Maersk warns of container shipping overcapacity, suspends share buyback program

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Maersk, the Danish shipping giant, issued a warning on Thursday, stating that container shipping overcapacity would have a more significant impact on profits than previously expected this year. This announcement, coupled with the news that Maersk has suspended its share buyback program, comes as a stark contrast to recent investor optimism about the sector.

Despite container shippers being among the best-performing stocks in Europe this year, with the re-routing of vessels following attacks on shipping by Houthi militants in the Red Sea boosting freight rates, Maersk’s shares plummeted by 17% at 1321 GMT to levels last seen before the Red Sea disruptions began in December. Shares in rival Hapag-Lloyd also experienced an 11% decline.

Maersk, like other shippers, has been diverting vessels on a longer route around Africa. Some analysts had anticipated that extended journey times and higher freight rates would offset a significant increase in new container ships entering the market. However, Maersk CEO Vincent Clerc informed reporters that about twice as many new vessels were entering the market compared to the extra capacity required to send ships around Africa.

The pandemic-induced boost to shipping profits led to a surge in new ship orders. Vessels delivered at the end of last year were used to cover the gaps created by longer voyages around Africa. However, Clerc cautioned that the overcapacity would only fully materialize during 2024 and would be felt in 2025 and possibly into 2026.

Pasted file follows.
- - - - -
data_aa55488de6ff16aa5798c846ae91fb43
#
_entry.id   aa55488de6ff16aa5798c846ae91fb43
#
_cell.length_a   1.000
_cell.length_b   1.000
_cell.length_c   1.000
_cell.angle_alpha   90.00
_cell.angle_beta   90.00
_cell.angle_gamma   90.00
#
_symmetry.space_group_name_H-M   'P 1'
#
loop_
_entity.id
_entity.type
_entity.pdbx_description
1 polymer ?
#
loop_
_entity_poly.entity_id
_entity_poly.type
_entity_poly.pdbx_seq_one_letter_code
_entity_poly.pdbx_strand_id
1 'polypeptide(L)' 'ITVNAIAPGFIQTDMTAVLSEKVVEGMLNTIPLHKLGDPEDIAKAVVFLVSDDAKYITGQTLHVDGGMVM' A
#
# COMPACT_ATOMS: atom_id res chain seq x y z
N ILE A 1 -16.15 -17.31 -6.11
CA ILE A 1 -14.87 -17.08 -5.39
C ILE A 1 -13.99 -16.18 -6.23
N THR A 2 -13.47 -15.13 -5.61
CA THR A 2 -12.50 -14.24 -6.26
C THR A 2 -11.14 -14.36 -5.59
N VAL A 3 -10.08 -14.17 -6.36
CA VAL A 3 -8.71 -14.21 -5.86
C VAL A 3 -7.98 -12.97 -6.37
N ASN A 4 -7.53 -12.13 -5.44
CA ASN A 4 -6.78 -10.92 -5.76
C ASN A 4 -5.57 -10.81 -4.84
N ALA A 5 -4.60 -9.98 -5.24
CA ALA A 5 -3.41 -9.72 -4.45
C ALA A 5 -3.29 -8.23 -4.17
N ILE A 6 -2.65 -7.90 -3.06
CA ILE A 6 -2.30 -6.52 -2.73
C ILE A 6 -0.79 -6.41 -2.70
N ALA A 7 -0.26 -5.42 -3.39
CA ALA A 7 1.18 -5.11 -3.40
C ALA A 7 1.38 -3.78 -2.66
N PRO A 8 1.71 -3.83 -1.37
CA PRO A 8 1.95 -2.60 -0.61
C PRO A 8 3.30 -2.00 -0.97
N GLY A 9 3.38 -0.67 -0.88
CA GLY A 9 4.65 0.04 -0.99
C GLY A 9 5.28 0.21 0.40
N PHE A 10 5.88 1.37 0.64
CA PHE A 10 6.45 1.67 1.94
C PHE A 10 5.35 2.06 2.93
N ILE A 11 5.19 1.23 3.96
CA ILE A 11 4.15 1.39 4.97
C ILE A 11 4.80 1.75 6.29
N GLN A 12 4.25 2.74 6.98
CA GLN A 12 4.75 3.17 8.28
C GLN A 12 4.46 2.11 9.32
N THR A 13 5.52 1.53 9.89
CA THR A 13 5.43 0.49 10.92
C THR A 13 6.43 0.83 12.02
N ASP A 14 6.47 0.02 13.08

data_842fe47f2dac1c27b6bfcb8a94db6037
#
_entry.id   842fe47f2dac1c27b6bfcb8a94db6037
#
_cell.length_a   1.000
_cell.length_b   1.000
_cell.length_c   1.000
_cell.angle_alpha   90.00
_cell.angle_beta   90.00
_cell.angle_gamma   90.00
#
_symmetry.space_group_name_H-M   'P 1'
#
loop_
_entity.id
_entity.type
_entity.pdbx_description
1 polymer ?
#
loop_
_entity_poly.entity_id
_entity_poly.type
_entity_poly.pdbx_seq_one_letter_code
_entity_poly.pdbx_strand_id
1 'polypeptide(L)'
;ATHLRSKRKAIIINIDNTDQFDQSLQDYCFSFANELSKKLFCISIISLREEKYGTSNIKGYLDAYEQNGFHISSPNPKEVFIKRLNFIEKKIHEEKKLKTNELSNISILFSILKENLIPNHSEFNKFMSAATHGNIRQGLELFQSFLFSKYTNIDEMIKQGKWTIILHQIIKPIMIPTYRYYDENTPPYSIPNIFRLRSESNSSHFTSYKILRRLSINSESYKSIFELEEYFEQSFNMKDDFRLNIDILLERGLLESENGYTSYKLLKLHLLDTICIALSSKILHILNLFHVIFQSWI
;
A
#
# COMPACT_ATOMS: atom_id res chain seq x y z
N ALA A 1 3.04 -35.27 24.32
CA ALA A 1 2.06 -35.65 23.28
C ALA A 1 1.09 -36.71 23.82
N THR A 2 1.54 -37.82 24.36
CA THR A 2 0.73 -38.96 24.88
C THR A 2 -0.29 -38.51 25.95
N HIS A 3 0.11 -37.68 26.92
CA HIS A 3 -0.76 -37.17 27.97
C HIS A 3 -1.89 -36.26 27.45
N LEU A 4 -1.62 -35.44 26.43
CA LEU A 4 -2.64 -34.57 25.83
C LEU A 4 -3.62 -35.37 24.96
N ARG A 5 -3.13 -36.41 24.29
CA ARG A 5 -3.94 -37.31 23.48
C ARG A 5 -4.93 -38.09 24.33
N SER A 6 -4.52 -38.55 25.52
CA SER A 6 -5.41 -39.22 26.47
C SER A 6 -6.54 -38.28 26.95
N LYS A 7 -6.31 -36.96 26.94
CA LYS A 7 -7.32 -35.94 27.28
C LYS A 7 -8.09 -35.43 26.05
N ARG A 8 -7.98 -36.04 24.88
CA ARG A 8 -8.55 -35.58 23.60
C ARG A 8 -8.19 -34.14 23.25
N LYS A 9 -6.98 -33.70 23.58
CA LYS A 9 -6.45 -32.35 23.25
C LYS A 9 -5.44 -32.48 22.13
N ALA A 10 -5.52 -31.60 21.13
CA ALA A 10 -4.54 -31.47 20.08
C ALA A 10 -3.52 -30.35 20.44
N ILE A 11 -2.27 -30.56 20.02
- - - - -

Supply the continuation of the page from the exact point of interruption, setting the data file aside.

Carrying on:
“We will see that there are too many ships in the world compared to the number of containers that need to be transported,” Clerc said. “Even if a year from now we’re still sailing south of Africa, excess capacity and pressure on prices will persist.”

Maersk, often seen as a barometer of world trade, expects underlying earnings before interest, tax, depreciation, and amortization (EBITDA) to range between $1 billion and $6 billion this year, compared to the $9.6 billion achieved last year. This projection is lower than the $6.6 billion EBITDA forecasted by analysts in an LSEG poll.

“We assumed guidance would be conservative, but we view these figures as rather pessimistic and within our expectations prior to the Red Sea disruptions,” noted Jefferies analysts in a research note.

Analysts at JP Morgan anticipate that the Red Sea events will boost earnings in the first quarter. However, they believe that “the general state of overcapacity is likely to return as 2024 progresses” and may continue into 2025.

Maersk stated that one-third of its container volumes were impacted by the Red Sea disruptions. Last month, the company attempted to resume sailing through the Red Sea, but Clerc stated that the U.S. Navy has indicated it cannot currently guarantee safe passage through the area.

“It’s not going to be the case that just because nothing has happened there for a week, we can try again,” he said. “We need to be sure that the day we return to the Red Sea, it’s because we believe we can do it permanently.”

Clerc emphasized that the Red Sea crisis did not match the scale of disruption caused by the pandemic, which saw freight rates and shippers’ profits bolstered by multiple shocks, including lockdowns, changing consumer behavior, and bottlenecks.

(Source: WSJ | Reuters | CNBC | Financial Times)

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